In the early 1990s, I was beginning to collect USMC insignia. My uncle had served with the 3/26 Marines in Vietnam. So I was beginning to learn about these battles he had participated in.


A fellow ASMIC collector gave me a Marine Corps drill sergeant campaign cover; commonly known as a DI Cover.

DI Hat (no strap)

However, it was missing the leather strap that held it to the drill sergeant’s head. To me as a collector, this leather strap was an important part of the campaign cover. I needed to get one of those leather straps.

DI hat strap 2

I drove onto base, and pretended that I was “lost” so that I could get close to a drill sergeant and “scope out” his uniform up close and personal.


I managed to drive almost all the way to the quonset huts where the recruits were getting smoked. The DI who approached the truck to tell me to leave the area could barely speak. His voice was horse from yelling at the recruits. It didn’t really matter though, I wasn’t really listening to him. I was intently making note of the items on his uniform.

After getting a great view of the Drill Sergeant’s current uniform, I knew what I needed, a leather strap. Next I drove to the USMC SD Command Museum. Perhaps I could get some ideas from the displays.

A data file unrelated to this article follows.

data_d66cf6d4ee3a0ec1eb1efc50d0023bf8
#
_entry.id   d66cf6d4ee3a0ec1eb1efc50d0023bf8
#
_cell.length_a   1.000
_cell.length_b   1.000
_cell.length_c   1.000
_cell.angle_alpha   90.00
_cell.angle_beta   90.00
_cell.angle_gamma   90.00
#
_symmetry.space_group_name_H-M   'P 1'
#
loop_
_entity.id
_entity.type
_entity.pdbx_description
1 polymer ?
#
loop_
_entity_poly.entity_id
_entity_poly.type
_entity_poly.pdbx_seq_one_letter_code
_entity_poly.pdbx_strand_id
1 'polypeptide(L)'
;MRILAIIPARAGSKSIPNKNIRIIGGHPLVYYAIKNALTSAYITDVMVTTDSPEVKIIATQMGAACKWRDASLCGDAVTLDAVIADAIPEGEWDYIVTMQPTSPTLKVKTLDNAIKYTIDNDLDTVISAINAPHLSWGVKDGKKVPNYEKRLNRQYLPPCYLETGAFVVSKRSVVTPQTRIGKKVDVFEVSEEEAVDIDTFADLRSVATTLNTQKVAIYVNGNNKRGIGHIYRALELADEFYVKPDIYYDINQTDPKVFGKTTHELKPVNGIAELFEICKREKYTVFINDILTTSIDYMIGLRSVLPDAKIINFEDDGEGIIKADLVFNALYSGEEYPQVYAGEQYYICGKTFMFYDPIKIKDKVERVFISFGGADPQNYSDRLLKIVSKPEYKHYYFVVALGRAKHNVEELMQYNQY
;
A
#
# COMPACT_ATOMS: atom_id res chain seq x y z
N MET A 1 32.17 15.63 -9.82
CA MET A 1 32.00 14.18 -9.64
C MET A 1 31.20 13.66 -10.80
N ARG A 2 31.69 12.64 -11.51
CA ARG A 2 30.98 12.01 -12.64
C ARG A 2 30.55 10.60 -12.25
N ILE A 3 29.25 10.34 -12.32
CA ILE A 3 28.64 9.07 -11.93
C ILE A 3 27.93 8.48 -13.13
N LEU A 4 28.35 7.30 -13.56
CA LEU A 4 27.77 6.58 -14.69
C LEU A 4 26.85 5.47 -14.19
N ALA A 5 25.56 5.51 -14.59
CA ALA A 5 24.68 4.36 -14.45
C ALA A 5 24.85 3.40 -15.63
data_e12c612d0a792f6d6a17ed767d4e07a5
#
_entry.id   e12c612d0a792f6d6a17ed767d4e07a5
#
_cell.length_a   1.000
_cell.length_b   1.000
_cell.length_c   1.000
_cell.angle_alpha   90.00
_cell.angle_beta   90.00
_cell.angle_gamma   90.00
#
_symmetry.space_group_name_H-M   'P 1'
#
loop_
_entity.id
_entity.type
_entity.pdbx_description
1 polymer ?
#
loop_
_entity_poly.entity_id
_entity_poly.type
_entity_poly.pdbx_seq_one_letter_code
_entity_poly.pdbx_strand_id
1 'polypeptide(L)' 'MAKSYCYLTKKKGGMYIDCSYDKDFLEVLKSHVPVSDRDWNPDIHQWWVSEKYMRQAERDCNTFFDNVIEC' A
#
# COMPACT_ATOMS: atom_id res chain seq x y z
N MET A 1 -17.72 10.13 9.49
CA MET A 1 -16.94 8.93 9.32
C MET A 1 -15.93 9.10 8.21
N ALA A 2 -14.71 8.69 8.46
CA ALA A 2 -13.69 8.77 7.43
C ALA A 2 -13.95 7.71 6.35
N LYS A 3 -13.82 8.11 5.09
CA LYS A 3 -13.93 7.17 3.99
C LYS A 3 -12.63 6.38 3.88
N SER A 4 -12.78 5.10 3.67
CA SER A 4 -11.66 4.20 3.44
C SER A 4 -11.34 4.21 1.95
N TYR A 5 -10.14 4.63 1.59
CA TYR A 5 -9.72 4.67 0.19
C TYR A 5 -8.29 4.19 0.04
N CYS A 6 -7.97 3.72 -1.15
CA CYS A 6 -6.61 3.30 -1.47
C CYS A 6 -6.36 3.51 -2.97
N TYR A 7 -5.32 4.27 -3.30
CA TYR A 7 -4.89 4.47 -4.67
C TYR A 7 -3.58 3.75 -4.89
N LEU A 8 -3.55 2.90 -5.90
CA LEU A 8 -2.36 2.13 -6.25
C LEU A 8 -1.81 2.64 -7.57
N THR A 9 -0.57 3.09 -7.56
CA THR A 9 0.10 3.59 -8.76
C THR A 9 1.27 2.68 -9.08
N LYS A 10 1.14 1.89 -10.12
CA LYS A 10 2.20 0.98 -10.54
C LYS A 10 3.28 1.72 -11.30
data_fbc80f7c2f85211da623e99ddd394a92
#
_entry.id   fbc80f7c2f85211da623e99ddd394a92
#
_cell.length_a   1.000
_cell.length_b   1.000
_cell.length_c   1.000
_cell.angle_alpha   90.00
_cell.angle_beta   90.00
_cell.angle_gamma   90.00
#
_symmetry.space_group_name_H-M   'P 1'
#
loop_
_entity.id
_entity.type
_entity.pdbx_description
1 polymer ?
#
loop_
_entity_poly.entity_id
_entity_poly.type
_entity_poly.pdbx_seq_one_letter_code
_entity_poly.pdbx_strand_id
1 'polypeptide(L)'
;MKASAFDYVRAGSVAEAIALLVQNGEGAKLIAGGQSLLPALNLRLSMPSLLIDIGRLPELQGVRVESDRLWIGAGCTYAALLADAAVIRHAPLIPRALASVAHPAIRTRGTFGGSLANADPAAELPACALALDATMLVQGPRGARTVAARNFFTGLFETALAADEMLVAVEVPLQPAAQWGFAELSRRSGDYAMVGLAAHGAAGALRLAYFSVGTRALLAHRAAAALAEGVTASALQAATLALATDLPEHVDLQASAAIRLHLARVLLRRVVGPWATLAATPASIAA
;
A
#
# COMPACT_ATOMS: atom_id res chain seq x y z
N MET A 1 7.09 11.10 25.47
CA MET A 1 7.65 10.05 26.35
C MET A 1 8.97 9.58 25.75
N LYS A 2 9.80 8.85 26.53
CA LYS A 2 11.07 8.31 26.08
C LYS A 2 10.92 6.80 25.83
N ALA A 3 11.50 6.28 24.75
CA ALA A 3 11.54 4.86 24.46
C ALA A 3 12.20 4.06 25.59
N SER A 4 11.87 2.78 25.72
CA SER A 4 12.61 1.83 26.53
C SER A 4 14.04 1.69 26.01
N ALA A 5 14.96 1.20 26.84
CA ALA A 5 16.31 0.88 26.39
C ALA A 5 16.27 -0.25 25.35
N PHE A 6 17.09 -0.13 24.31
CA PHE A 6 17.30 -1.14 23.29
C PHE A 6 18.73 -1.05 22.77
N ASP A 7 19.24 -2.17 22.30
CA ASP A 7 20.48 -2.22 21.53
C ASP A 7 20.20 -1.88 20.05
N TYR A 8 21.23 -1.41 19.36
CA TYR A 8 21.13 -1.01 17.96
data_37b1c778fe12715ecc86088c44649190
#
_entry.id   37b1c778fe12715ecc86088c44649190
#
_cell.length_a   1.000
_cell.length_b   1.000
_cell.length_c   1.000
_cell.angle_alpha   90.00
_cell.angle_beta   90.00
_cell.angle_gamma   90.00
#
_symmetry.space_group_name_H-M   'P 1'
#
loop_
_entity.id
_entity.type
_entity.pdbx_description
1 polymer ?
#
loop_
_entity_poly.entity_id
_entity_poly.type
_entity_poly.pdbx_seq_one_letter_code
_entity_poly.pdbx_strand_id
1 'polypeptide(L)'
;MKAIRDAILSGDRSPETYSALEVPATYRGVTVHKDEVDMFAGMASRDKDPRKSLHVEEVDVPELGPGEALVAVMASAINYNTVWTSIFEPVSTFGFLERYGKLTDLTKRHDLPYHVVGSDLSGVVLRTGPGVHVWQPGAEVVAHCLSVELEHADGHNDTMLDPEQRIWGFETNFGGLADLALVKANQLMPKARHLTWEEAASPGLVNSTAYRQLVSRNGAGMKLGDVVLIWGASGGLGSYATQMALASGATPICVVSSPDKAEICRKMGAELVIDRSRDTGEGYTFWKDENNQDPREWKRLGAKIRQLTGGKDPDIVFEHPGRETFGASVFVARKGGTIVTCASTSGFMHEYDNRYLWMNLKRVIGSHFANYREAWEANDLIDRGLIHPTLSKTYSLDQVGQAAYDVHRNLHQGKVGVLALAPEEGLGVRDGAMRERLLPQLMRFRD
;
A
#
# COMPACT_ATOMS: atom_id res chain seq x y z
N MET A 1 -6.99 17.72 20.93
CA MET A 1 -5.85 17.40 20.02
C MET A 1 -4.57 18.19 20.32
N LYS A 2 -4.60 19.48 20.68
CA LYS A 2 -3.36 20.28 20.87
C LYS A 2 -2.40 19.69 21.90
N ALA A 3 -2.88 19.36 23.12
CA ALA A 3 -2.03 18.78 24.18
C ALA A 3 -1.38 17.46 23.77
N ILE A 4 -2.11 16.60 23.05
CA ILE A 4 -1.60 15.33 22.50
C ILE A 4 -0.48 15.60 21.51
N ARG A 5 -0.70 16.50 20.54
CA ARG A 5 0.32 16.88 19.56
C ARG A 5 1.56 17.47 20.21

usmc museum

The USMC Command Museum was awesome! It took me the better part of three hours to completely view the stunning displays and dioramas. Those displays only made me more determined to get that leather strap.

While walking around the museum, I noticed that the museum NCOIC was a Gunnery Sergeant named “Archuleta.” I spotted the name on the door to the curator’s office. And believe it or not, I spotted GYSGT Archuleta entering the museum. As he passed near me, and I made eye contact and he greeted me. That was opportunity knocking and I intended to answer.

I greeted Sergeant Archuleta then immediately launched in to a conversation about HIM. I noticed an impressive display of “fruit salad” on his chest. Those ribbons told me that he had served ion Desert Storm. So, I asked him where he earned his Combat Action Ribbon.

combat action ribbon

To make a long story short, Sergeant Archuleta invited me to his office and we chatted for some time. He told me all about his experience in the first  Gulf War. The “Gunny” pulled out a memory book about his experiences in the Gulf. We paged through that gem for at least forty-five minutes.

Eventually GYSGT Archuleta asked me what I was doing at the base. I told him I was researching Marine uniforms for my PhD dissertation. My real motive was to acquire one of those leather DI campaign cover straps.

di strap

After talking for what must have been about an hour, GYSGT Archuleta found a way for me to gain entrance to the base clothing store; wink, wink. Thanks to GYSGT Archuleta, I left USMC San Diego with a DI campaign cover leather strap.




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